As I write, there is no good reason to believe that normalcy will return to CAR anytime soon. Although a 12,000-strong UN mission (along with several hundred Rwandan troops) nominally keeps the peace in the territory still under government control, the government is heavily reliant on the services of Russian mercenaries, following Touadéra’s visit to Putin in 2018 to discuss the exchange of mining contracts in return for weapons. Bangui subsequently granted gold- and diamond-mining permits to Russian companies with suspected links to business mogul, Yevgeny Prigozhin, who is a close associate of Putin. Officially, the Kremlin admits to having 535 military experts ‘in line with the international community’s general efforts to strengthen [CAR’s] security structures’. Three freelance Russian journalists who travelled to the country to document the activities of a private security company connected to the Kremlin were attacked and killed (‘in an ambush’). Nonetheless, it is known that one such Russian firm, Wagner Group, employs over 1,000 personnel. Another, Sewa Security Services, guards the airports and ministries and is part of the president’s own detail. The UN has accused both of ‘serious human rights violations’, including mass shootings, arbitrary arrests, torture and attacks on civilian facilities; but it’s unlikely that either they or the president – or Putin, for that matter – will be particularly bothered. If the words of the Russian ambassador, Vladimir Titorenko, are anything to go by, the Kremlin has no plan to wind down its intervention. Titorenko recently warned Bozizé to ‘renounce the armed struggle’ or risk being ‘neutralised’.
What is the rest of the continent doing about this running sore? Precious little. Here in Nigeria, not a line in any newspaper or over the airwaves – and this in a country with more newspapers and radio stations than the entire West African region put together. The government itself has not issued a statement, nor has it been debated in the Senate or the House, despite the claim that Africa is the ‘centre-piece’ of our foreign policy. The African Union, which declared itself satisfied with the conduct of the December elections after observing the process in just four of the country’s 20 prefectures, has since called for ‘dialogue’. Their approach, they explained, was ‘as the weaver when he puts the veil on the wheel. It is not to break it but improve it. We must always try to talk to each other, to cooperate.’ This doesn’t seem to have impressed either side.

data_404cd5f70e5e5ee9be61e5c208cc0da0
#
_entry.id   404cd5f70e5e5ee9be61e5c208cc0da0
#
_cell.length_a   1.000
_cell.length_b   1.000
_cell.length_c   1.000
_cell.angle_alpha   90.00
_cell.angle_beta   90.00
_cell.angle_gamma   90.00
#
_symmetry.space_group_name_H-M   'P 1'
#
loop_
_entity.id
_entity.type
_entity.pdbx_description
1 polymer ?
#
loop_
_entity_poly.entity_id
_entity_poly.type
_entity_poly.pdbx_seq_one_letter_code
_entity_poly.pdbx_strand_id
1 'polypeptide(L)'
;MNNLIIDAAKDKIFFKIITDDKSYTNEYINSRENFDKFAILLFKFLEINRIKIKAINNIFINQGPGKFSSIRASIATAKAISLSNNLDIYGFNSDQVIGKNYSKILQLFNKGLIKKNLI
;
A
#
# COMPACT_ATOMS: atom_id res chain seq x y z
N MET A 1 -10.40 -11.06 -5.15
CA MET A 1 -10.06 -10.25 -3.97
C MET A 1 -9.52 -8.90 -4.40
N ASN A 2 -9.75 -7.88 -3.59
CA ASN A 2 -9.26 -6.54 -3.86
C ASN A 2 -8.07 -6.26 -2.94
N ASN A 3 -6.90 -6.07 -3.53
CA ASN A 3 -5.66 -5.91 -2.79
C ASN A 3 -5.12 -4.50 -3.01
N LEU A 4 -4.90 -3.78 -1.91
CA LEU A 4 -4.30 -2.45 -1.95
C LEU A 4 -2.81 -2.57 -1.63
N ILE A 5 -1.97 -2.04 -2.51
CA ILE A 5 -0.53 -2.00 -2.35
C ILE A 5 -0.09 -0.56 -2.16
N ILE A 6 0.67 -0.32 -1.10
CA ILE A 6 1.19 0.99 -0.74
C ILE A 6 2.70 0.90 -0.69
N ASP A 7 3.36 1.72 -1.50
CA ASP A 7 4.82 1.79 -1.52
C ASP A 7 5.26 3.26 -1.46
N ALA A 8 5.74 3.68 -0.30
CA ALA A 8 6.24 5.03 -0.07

The 11-member Economic Community of Central African States has been even less forthcoming – although this has not stopped President Touadéra from continuing to solicit help from neighbouring states. In a visit to Abuja on 24 May, he called on the Nigerian government to assist CAR in rebuilding its army, and on Nigerian citizens to invest in the country. Neither of these are likely prospects. Nigeria’s military has been beleaguered by trying to cope with Boko Haram, to say nothing of the increasing spate of kidnappings, and its business community is reluctant to invest abroad given the lack of support from the country’s foreign missions.
In the meantime, the Central African Armed Forces are effectively pushing back against Bozizé following the attack on Bangui by the Coalition of Patriots for Change. Government troops have reportedly been helped by Russian and Rwandan forces, who not only assisted on the battlefield but also improved the army’s administrative and organizational capacity. According to a statement by Cardinal Nzapalainga, Archbishop of Bangui, ‘A change is underway in the Central African Republic. The armed rebels who had entered the cities have left them and are in the forests’, yet ‘it remains to be seen whether this is real or just temporary peace.’ Judging from the country’s recent history, it is clear which of these options is more likely.
Giovanni Arrighi, ‘The African Crisis’, NLR 15.